Dan Gallant never knows what he’s going to get when he picks up the phone.
Whether it’s a hospital with 100 beds to offload, an optometrist with a brand new printer that doesn’t work in her office or a linen company with a stack of sheets and gowns to give away, Gallant takes it all with a smile.
That’s because he knows each and every item he and other Rotary World Help volunteers collect from hospitals, seniors’ homes, doctors’ and dentists’ offices, clinics and individuals will eventually find its way to a community in dire need of medical supplies and equipment.
“We like to think of ourselves as a big recycling project,” said Dan Gallant, a member of Port Moody Rotary and a director on the World Help board, noting the organizations saves the healthcare system from paying cartage or tipping fees, keeps equipment out of landfills and helps those in less fortunate areas around the world.
Shipments are triggered when Rotary World Help receives a humanitarian request from a club in a developing country.
Volunteers arrive at the Riverview warehouse, where stacks of hospital beds and mattresses, wheelchairs, crutches, X-ray machines and baby incubators are surrounded by boxes of medical supplies waiting to be inspected, sorted and repackaged. About once a month the supplies are loaded on to a 40-foot shipping container, destined for communities in developing countries in need of medical and dental equipment.
“When we fill a container there’s no empty space,” said Gallant. “We’re paying good money to ship it and we want to fill it up.”
Containers are sponsored by the 38 B.C. Rotary clubs that are members of the World Help network, either by larger, individual clubs or from contributions from the smaller groups. Others contribute by collecting items throughout the year and sending them down to Coquitlam when they have a trailer full.
Depending on the destination the shipments can range from about $5,000 (Philippines) to more than $12,000 (South Africa), and the receiving club assumes responsibility for clearing the shipment through customs, distributing the supplies and submitting an accountability report.
The operation has come a long way since its inception nearly 25 years ago.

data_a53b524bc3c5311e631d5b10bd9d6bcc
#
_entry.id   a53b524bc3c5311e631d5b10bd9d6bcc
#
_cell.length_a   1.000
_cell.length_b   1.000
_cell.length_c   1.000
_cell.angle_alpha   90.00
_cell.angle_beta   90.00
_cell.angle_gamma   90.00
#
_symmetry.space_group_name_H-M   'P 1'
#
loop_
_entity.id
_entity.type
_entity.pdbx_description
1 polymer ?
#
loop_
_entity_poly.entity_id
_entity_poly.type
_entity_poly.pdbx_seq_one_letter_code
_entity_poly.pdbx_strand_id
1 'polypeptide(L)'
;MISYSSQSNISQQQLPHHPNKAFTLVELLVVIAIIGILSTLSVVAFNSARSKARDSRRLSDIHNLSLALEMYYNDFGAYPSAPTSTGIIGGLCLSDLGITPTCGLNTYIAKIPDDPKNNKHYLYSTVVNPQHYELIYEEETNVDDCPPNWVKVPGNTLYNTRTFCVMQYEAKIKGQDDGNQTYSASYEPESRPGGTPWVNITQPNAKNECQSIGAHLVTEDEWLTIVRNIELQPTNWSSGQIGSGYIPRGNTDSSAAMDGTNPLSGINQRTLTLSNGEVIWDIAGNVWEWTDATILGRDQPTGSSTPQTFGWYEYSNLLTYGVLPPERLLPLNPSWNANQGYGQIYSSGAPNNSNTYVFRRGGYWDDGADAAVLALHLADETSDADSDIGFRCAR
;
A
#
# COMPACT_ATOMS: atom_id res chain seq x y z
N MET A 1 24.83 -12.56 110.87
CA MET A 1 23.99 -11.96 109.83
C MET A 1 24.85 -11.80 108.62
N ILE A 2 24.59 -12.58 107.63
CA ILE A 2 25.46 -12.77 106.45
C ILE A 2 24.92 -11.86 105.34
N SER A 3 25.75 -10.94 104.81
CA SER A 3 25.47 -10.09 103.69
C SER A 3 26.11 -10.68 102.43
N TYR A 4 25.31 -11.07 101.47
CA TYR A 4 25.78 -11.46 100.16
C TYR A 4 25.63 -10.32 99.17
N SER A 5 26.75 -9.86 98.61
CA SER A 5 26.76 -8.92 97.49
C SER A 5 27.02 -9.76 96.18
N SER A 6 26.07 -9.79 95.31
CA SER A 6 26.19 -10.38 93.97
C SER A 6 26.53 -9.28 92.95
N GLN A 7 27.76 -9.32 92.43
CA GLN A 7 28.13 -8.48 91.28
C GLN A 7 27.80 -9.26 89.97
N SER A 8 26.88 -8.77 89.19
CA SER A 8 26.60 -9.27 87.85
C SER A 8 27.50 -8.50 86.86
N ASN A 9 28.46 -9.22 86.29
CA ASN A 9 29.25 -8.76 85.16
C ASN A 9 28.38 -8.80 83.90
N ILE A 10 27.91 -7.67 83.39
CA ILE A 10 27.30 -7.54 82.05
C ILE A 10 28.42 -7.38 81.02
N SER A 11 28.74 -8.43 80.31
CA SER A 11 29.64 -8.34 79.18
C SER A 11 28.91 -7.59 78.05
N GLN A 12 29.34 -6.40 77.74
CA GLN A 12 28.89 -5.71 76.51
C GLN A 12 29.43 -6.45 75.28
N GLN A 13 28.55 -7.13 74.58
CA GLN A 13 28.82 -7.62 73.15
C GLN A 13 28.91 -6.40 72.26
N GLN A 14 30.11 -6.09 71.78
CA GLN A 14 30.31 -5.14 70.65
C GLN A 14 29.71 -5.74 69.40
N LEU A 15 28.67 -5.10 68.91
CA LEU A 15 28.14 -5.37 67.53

In 1992 a group of Rotarians established a club in Kiev, Ukraine, and during their visit noticed the sparse medical facilities. Upon their return they “scavenged enough supplies” to fill a container for Kiev and “the seed was planted,” Gallant said.
Rotary World Help was officially formed in 1997, and the supplies have arrived steadily ever since.
In fact, the organization is so well known that scavenging for donations is a thing of the past.
“They call us,” said Rotary World Help president Ann Hulbert. And it’s not just for medical supplies — books, school supplies and, recently, several pallets loaded with Canadian dictionaries were received for the group’s humanitarian efforts.
So Gallant’s phone keeps ringing, and he’s happy to keep picking it up to find out what Rotary World Help will get next.
• For more information and details on donating, visit www.rotaryworldhelp.com.
BY THE NUMBERS (as of February 2016)
• Containers shipped: 341
• Receiving countries: 59
• Estimated value of goods shipped: $119.4 million
• People who have benefitted from shipments (30,000 for each shipment): 10.2 million
© Copyright 2016 Tri-City News
Rotary and “SHARE” for the Generous Heart Food Drive:
William Richwa Obituary – Vancouver, BC | The Vancouver Sun
RICHWA _ William. Born on November 8th, 1930 and died peacefully on December 23rd, 2005 after a courageous battle with cancer. Bill is survived by Gerry his devoted and loving wife of 56 years, his daughters and sons-in-law Leslie (Michael), Barb (Peter), Judy (David), Pat (Steve), and his grandchildren Jennifer, Sarah, Lauren, Cameron, Alexandra, Mackenzie, Madison, Aron, Paige, Briar, Michael, Laurence and Elizabeth. Bill leaves a legacy of love, devotion, strength and honor to his family. Bill was born in Saskatoon, Sask. to Peter and Tatianna Rychwa, completing his formal education at Saskatoon School of Business. He began his career with Intercontinental Packers, transferring to Vancouver and continuing his work with the company until 1969. Bill was involved in a number of business ventures, eventually becoming the owner of Windsor Meats in West Vancouver in 1972. He was engaged in numerous community organizations, including the Associated Canadian Travelers and as President of the Junior Big 4 Football Association. Retiring in 1988, Bill became extensively involved in the Rotary Club of Vancouver, serving as Secretary in 1997. Under Bill’s leadership as founding president of the Rotary World Help Network, needy countries have been provided with donated medical equipment, educational supp-lies and other materials. In 1996, the Rotary Club of Vancouver awarded Bill the “Paul Harris Fellowship” in recognition of exceptional humanitarian service. In 1999, he was again honored with the “Service Above Self Award” by Rotary International, its highest award for an individual. The family wishes to express its sincere appreciation to the staff and nurses of the 7th Floor East and Palliative Care at Lions Gate Hospital, and to Bill’s dedicated, long-time family physician Dr. Leon Bard. A memorial service will be held on January 17th, 2006 at 2:00 pm at St. Andrew’s – Wesley Church, 1022 Nelson Avenue (at Burrard) , with church reception to follow. Bill has requested that, in lieu of flowers, donations be made to the Rotary World Help Network, care of Rotary Club of Vancouver, #315-475 Howe Street, Vancouver, V63 2B3.
Published in Vancouver Sun on Jan. 13, 2006
– See more at: http://www.legacy.com/obituaries/vancouversun/obituary.aspx?n=william-richwa&pid=16304836#sthash.4KYBm1Ad.dpuf
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